• A man and woman were outside a Toledo OH store when a car came screeching into the parking lot. As they scolded the woman for letting her son drive so wildly, the boy shot the couple.

• James Early opened the door to his Arizona home to rescue a neighbor who was being attacked by her son, Brian Hermes. The son burst in behind his mother and took Early's wife hostage and shot Early to death.

• Two men fired shots during a robbery at a Bluffton SC restaurant/pool hall and fled into the woods. Employees and customers chased them, some carrying pool cues. They caught up to one robber and began beating him with tree branches and pool cues until sheriff deputies arrested him. Luckily, they weren’t shot.

• A man walked into the Hilton Head SC restaurant with a shotgun and demanded money. When he pointed the gun at a customer, the owner, Archie Hardison, heroically grabbed the gunman in a chokehold and held him until police arrived. Though he saved the customer (assuming the gunman would've fired) and stopped the gunman, the police said he was reckless and had foolishly escalated the violence. BUT how could the police possibly have known what might've happened otherwise? Sure, the hero was lucky, but the risk is what makes heroes heroic.

Cautiously Helping with the LEAST Risk

• A 14-year-old girl walking home after dark was grabbed by Robert Gaddy and forced to the ground by the roadside in Middletown NY. As he began trying to undo her pants, a family driving past noticed “something amiss,” stopped, shone the headlights on him and blew the horn. He was distracted enough that the girl broke free and ran to their car as he fled.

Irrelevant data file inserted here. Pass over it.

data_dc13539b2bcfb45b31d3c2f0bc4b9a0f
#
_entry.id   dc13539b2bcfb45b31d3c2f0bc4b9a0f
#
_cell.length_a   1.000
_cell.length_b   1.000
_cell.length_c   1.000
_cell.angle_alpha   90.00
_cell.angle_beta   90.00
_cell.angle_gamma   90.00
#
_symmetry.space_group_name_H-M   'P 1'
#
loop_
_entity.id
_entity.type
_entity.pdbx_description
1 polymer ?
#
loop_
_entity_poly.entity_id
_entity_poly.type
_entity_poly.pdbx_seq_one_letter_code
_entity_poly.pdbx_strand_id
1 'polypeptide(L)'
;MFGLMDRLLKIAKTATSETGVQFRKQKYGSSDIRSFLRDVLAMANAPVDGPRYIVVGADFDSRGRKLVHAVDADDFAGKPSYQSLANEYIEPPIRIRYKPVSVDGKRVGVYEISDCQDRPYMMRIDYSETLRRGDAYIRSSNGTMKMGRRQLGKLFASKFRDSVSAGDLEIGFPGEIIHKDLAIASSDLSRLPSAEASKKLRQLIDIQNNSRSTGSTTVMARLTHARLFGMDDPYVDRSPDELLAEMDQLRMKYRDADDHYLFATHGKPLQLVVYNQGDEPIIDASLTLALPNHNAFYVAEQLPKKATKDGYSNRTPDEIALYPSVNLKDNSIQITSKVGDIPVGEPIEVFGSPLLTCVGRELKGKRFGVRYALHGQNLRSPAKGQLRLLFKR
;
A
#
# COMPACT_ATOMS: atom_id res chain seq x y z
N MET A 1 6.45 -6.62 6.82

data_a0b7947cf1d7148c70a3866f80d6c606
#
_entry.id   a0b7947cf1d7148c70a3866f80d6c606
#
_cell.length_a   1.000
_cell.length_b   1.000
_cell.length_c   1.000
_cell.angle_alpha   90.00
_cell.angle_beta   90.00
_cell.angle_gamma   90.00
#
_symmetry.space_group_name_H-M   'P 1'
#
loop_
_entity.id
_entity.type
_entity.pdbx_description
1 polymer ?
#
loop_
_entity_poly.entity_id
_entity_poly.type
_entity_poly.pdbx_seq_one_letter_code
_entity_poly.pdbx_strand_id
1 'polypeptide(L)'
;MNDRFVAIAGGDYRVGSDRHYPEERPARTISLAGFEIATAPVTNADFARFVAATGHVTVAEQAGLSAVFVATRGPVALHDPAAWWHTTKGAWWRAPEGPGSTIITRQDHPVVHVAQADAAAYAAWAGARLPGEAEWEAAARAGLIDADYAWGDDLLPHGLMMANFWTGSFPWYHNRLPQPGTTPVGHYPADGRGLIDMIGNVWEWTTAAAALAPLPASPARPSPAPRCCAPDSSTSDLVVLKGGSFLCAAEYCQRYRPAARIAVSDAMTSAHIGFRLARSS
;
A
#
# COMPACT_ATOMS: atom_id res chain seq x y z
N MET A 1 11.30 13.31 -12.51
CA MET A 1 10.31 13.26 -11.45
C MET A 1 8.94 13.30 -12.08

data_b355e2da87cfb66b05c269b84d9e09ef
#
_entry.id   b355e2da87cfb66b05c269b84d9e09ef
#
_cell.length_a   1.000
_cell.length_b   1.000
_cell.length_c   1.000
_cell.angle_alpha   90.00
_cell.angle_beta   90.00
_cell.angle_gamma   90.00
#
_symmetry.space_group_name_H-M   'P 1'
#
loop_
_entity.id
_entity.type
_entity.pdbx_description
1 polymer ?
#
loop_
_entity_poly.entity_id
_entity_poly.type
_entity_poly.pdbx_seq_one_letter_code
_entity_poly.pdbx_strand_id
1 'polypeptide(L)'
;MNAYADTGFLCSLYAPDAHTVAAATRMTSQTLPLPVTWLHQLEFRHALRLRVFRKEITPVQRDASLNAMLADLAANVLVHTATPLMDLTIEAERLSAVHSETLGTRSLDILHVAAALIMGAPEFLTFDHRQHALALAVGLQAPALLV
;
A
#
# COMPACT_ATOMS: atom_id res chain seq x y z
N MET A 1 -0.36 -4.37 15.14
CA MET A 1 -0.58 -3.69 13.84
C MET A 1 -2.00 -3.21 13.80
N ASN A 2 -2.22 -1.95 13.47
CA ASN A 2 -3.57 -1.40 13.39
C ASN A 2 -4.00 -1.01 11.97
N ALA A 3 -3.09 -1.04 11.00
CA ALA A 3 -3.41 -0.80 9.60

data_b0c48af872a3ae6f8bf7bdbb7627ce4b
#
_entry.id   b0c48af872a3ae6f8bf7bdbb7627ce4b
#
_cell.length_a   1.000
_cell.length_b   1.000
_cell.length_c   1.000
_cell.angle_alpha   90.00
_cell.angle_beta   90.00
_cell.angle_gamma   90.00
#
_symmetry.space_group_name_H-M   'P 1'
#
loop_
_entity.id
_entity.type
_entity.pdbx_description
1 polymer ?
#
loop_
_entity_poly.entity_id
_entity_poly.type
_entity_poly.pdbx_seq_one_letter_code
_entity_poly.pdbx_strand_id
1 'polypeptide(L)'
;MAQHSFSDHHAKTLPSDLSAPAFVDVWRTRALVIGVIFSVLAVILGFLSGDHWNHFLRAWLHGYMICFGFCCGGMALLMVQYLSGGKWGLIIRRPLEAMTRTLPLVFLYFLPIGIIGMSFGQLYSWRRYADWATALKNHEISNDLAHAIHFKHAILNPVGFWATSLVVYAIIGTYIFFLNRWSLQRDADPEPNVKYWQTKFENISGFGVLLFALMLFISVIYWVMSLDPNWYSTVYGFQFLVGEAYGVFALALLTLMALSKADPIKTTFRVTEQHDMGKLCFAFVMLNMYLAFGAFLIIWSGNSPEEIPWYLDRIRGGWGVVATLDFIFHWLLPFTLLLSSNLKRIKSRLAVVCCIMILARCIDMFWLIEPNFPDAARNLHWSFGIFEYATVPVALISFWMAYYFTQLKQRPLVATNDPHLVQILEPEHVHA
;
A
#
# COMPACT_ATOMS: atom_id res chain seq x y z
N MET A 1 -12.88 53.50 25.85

• Near Seattle WA, a 10-year-old girl walking to her school bus stop was grabbed by a man and forced into his station wagon. Three bystanders heard the girl scream and chased the car on foot. They closed in when the man stopped at a red light. The kidnapper then shoved the girl out and sped away.

• Holly Ceney told a Norwich UK court how she was in her bedroom with the window open and heard a woman’s high-pitched shriek. Seconds later, she heard a screeching car roaring off. She thought nothing of it until she learned that was about the time a teenaged girl disappeared. The girl’s body was found five days later. A phone call to police might've saved her.

• Well, this one involved far more than minimal risk: A frantic man on the Port Moody BC roadside waved down Don Miller and pointed wildly at a bloody Martina Seymour struggling with a gunman. The hero drove alongside her, pulled her into his car despite bullets flying and shattering his window, and roared away with her. Wow, talk about a knight in shining armor. Sure, it could have gone either way. But, again, the hero was lucky, and the risk is what makes heroes heroic.

But There's NO Excuse for Doing NOTHING

Breann Voth was ambushed and murdered in suburban Vancouver BC. She’d screamed repeatedly and many neighbors heard but they all assumed someone else would intervene. Thus NOBODY came to her rescue or even called police - until her body was found the next day.

See Bystander Apathy. Also see the Kitty Genovese Syndrome for deep insight into this strange phenomenon.